In English, many things are named after a particular country – but have you ever wondered what those things are called in those countries?
- Among the striking objects on display are the wooden doors designed by the famous architect Sinan for the harem of the sultan Murad III in 1578, and measuring over 2.5 metres in height.
- He travelled 1,500 miles across the desert to the Fifth Cataract, with his collapsible wooden camera, barrels of distilled water and a darkroom tent - which villagers thought housed a harem.
- In the harem, the younger wives beg the older for stories of him and the tales begin to unravel, his kindness, his teasing, his passion, his laughter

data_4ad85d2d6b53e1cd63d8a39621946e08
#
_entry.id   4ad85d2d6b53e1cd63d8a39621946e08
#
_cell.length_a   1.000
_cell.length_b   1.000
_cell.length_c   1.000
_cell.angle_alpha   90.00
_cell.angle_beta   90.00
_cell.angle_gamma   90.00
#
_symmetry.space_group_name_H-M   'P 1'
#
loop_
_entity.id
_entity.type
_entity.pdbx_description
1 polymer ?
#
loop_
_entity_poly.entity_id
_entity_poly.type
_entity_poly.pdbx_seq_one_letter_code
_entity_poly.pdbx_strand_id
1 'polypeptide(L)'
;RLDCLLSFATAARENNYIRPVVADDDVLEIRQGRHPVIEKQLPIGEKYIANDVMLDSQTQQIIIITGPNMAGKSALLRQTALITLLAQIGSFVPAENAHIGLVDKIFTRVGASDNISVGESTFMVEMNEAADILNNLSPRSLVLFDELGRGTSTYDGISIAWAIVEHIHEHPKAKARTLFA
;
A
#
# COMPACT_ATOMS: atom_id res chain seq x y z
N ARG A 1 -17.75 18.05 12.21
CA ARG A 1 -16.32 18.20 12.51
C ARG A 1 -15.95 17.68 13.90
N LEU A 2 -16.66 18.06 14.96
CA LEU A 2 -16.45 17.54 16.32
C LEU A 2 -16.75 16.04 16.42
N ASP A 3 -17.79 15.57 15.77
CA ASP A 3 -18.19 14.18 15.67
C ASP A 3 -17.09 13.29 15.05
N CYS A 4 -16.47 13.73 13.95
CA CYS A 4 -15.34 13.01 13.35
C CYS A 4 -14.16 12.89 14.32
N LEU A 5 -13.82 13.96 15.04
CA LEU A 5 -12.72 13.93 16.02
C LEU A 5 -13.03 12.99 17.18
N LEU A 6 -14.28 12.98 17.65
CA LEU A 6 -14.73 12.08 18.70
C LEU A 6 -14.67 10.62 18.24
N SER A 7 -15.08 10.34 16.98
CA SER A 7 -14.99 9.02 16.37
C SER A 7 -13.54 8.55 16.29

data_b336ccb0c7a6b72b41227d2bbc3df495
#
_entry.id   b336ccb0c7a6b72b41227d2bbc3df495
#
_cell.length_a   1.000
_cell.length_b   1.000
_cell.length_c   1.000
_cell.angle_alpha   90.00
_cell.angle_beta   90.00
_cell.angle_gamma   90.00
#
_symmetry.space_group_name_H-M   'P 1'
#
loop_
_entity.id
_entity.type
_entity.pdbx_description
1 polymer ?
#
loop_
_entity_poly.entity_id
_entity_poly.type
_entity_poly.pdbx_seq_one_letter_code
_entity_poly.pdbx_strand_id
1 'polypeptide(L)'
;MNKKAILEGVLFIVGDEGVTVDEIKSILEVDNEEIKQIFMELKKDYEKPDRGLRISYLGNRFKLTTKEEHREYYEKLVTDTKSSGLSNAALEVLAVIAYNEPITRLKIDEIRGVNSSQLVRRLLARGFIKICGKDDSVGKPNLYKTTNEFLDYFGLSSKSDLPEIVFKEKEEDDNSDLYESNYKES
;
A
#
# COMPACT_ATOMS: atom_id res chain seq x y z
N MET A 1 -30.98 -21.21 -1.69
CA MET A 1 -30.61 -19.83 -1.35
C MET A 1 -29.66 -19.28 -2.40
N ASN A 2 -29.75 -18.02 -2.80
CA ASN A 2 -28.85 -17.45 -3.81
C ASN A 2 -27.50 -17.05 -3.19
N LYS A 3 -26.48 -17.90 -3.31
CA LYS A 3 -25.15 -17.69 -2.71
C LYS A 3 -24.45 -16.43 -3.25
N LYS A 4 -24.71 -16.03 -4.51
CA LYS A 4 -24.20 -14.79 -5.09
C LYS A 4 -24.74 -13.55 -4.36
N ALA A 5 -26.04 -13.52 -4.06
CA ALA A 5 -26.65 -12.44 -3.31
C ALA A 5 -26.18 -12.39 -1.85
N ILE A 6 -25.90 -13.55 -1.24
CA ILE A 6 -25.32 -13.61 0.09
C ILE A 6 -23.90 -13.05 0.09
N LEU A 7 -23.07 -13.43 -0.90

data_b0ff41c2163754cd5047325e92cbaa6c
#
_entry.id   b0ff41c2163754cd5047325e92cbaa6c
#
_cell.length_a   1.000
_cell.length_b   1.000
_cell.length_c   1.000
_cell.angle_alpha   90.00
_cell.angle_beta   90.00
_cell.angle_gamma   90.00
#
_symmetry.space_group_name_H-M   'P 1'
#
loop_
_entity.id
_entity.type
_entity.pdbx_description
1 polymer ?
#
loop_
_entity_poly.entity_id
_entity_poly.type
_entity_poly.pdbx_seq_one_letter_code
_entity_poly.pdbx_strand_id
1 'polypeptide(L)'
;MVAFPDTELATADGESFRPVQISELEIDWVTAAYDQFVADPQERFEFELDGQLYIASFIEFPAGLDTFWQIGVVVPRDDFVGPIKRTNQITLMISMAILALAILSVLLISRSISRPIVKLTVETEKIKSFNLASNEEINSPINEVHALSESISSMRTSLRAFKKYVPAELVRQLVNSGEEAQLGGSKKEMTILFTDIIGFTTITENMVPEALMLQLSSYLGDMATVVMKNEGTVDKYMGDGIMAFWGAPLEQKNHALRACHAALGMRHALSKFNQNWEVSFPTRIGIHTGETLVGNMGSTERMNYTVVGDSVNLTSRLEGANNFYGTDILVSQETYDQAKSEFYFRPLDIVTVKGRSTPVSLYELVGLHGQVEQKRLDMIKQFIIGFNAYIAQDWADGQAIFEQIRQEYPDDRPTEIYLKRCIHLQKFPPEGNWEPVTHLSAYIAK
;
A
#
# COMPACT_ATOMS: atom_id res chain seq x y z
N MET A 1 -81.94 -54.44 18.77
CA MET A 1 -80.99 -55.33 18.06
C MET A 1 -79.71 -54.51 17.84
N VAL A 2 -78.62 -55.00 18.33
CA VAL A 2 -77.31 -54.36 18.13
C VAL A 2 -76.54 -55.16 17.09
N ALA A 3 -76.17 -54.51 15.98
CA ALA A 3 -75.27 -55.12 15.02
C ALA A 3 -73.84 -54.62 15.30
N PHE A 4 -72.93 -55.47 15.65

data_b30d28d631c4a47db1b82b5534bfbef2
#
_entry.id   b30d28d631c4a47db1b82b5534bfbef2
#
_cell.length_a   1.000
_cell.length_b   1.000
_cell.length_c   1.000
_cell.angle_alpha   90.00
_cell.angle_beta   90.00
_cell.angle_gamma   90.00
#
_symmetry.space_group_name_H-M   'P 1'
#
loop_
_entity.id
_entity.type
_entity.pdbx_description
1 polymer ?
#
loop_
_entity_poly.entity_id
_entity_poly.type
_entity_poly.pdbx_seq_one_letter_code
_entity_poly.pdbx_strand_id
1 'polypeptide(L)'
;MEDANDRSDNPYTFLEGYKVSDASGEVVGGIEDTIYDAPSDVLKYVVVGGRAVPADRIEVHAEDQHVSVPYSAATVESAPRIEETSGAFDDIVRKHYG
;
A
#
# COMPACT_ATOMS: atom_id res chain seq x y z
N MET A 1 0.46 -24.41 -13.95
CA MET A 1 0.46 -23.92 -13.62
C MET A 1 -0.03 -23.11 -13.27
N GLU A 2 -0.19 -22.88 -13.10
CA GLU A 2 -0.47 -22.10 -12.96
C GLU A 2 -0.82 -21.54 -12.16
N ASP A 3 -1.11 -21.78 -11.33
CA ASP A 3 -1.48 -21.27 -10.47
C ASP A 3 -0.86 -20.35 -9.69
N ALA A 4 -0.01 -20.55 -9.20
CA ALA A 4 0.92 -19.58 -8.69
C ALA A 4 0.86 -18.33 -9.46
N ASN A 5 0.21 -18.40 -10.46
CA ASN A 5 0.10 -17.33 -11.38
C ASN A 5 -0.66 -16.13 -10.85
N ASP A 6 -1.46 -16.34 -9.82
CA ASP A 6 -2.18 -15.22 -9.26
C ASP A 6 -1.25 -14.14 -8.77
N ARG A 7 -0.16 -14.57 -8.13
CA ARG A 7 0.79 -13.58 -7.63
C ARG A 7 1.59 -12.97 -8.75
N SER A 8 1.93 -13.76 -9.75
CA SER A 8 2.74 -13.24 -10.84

- Here one can appreciate such aspects of Muslim architecture as the use of water within the complex, typically in front of the splendid Tower of Comares, which along with the harem forms the heart of the Nazrid Palace.
- A theatre was constructed in the inner court of the harem, leaning against the windows of the apartments of the ladies, so that they can see the scene.
English has borrowed many of the following foreign expressions of parting, so you’ve probably encountered some of these ways to say goodbye in other languages.
Many words formed by the addition of the suffix –ster are now obsolete - which ones are due a resurgence?
As their breed names often attest, dogs are a truly international bunch. Let’s take a look at 12 different dog breed names and their backstories.